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Chilly Scenes of Winter (originally released as Head over Heels) is a 1979 romantic comedy film, written and directed by Joan Micklin Silver.

Chilly Scenes of Winter
Chilly Scenes of Winter.jpg
Directed byJoan Micklin Silver
Produced byMark Metcalf
Amy Robinson
Griffin Dunne
Written byJoan Micklin Silver
Based onChilly Scenes of Winter
by Ann Beattie
StarringJohn Heard
Mary Beth Hurt
Peter Riegert
Music byKen Lauber
CinematographyBobby Byrne
Edited byCynthia Scheider
Distributed byUnited Artists
Release date
  • 1979 (1979)
Running time
92 minutes
CountryUnited States
LanguageEnglish
Budget$3 million
Box office$40 million

The film is an adaptation of the 1976 novel Chilly Scenes of Winter by Ann Beattie.

Contents

Name changeEdit

The first version of the film, with the title Head over Heels, had a happy ending. In 1982, the distributor re-released it with a new melancholy ending ( actually, just with the original last scene omitted ) and the title was changed to match the book.[1] The film had a more successful run this time.[2]

PlotEdit

Charles Richardson is a civil servant in his early 30s, working in the Department of Development, Salt Lake City, Utah, and an impetuous romantic. One day he meets Laura Conley in the filing department of his office and it is love at first sight.

Laura is a married woman who has just moved out on her husband Jim, a log home salesman. She is disillusioned by her own marriage and wants to find herself. Charles gathers his courage and asks her out. Soon, she moves in with him and seems happy, but starts having second thoughts. According to Laura, he loves her too much. "You have this exalted view of me, and I hate it. If you think I'm that great then there must be something wrong with you."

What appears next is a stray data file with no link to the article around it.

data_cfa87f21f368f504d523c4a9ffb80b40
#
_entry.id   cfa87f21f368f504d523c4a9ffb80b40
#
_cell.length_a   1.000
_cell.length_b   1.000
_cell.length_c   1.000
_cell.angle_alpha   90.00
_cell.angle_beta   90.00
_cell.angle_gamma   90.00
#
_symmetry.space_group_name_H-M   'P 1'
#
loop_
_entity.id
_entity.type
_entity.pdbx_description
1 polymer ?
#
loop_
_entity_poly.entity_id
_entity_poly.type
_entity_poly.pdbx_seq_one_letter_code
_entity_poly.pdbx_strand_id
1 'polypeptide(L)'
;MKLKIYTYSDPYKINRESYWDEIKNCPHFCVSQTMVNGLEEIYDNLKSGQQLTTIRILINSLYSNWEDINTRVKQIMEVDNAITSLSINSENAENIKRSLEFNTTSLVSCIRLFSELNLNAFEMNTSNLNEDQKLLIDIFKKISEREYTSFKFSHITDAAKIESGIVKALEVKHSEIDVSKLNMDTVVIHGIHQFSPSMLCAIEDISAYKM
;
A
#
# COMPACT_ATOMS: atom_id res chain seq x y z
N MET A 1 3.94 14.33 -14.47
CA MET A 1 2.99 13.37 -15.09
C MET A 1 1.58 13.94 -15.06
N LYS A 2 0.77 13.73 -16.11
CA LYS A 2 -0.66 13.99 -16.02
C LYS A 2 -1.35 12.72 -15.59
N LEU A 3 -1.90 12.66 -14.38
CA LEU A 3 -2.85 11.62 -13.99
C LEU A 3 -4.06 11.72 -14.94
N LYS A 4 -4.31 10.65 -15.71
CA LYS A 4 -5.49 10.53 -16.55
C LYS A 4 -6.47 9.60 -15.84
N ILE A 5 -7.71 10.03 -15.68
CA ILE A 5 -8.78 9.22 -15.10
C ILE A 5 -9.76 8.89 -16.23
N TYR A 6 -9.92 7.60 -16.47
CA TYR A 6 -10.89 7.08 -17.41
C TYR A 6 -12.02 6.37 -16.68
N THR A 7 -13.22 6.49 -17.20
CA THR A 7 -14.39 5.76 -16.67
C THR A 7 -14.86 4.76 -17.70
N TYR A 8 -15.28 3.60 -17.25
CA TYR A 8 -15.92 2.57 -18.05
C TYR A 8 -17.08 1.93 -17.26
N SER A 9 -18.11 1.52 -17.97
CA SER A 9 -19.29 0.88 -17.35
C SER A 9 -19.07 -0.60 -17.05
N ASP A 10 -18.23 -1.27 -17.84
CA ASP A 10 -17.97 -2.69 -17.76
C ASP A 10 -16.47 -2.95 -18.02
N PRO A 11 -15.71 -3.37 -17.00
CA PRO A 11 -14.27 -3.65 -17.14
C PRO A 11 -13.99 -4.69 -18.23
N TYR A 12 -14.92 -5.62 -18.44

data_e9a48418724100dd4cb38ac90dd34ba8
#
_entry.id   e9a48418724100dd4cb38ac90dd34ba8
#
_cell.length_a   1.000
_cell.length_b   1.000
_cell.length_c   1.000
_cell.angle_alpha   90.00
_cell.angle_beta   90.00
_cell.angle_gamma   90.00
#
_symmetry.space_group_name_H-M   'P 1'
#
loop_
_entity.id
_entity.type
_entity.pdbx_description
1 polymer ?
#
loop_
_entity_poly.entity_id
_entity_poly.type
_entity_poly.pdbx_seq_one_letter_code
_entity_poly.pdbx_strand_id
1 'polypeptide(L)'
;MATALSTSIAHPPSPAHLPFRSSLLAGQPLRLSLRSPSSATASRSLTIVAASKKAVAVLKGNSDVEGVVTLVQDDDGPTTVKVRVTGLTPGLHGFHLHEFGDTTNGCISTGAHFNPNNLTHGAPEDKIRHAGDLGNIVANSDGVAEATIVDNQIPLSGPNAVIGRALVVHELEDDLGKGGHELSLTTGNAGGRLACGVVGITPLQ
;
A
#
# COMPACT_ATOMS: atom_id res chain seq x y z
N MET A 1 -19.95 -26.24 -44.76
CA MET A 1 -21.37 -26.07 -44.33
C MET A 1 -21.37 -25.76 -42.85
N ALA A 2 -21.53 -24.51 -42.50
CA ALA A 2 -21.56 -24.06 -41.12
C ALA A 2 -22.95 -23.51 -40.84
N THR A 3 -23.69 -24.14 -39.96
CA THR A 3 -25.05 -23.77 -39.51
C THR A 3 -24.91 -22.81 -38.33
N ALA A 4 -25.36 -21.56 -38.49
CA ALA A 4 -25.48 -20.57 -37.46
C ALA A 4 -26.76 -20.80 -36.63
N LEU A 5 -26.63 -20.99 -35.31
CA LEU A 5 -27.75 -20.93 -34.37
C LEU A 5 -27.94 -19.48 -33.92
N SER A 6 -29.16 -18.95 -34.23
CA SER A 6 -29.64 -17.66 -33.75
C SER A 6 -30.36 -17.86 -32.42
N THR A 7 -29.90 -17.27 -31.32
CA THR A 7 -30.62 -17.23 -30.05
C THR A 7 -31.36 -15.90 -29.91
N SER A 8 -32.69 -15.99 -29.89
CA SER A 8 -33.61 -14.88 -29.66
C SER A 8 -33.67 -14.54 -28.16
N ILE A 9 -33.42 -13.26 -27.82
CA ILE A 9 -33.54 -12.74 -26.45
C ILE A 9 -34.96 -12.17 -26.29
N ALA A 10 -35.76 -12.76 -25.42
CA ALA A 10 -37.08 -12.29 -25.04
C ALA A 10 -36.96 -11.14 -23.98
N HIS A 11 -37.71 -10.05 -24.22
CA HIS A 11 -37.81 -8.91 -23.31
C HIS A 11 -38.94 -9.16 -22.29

Laura leaves Charles and goes back to her husband, Jim. Sam, recently unemployed as a jacket salesman, moves in with Charles, who tries to grapple with the loss of Laura. Charles's mother, meanwhile, is an eccentric who has suicidal thoughts.

Charles begins to make efforts to win Laura back. Charles finds out from his secretary, Betty, that Laura has left Jim once again and is living in an apartment with a roommate. Charles confronts Laura, finally asking her to decide if they will have a future together. Will this be another Chilly Scene of Winter?

CastEdit

ProductionEdit

Parts of the film were shot in Salt Lake City, Utah.[3]

ReceptionEdit

Reviewing the original version, Vincent Canby of The New York Times describes the film as "seeming to be on the verge of some revelation of profound feeling that, at long last, never comes." He does give high praise to the acting, writing, "there's not a false performance in the film."[4] Leonard Maltin determines the film is divisive—"it will either charm or annoy" the viewer. He awards it two and a half stars, presumably the original version.[5]

ReferencesEdit

  1. ^ How 'Chilly Scenes' Was Rescued NY Times, October 10, 1982
  2. ^ Turner Classic Movies, Cult Movies Showcase
  3. ^ D'Arc, James V. (2010). When Hollywood came to town: a history of moviemaking in Utah (1st ed.). Layton, Utah: Gibbs Smith. ISBN 9781423605874.
  4. ^ Canby, Vincent (1979-10-19). "Screen: 'Head Over Heels,' Drama, Opens:Bachelor in Love". The New York Times. Retrieved 2012-05-07.
  5. ^ Maltin, Leonard (2009), p. 593. Leonard Maltin's Movie Guide. ISBN 1-101-10660-3. Signet Books. Accessed May 7, 2012

External linksEdit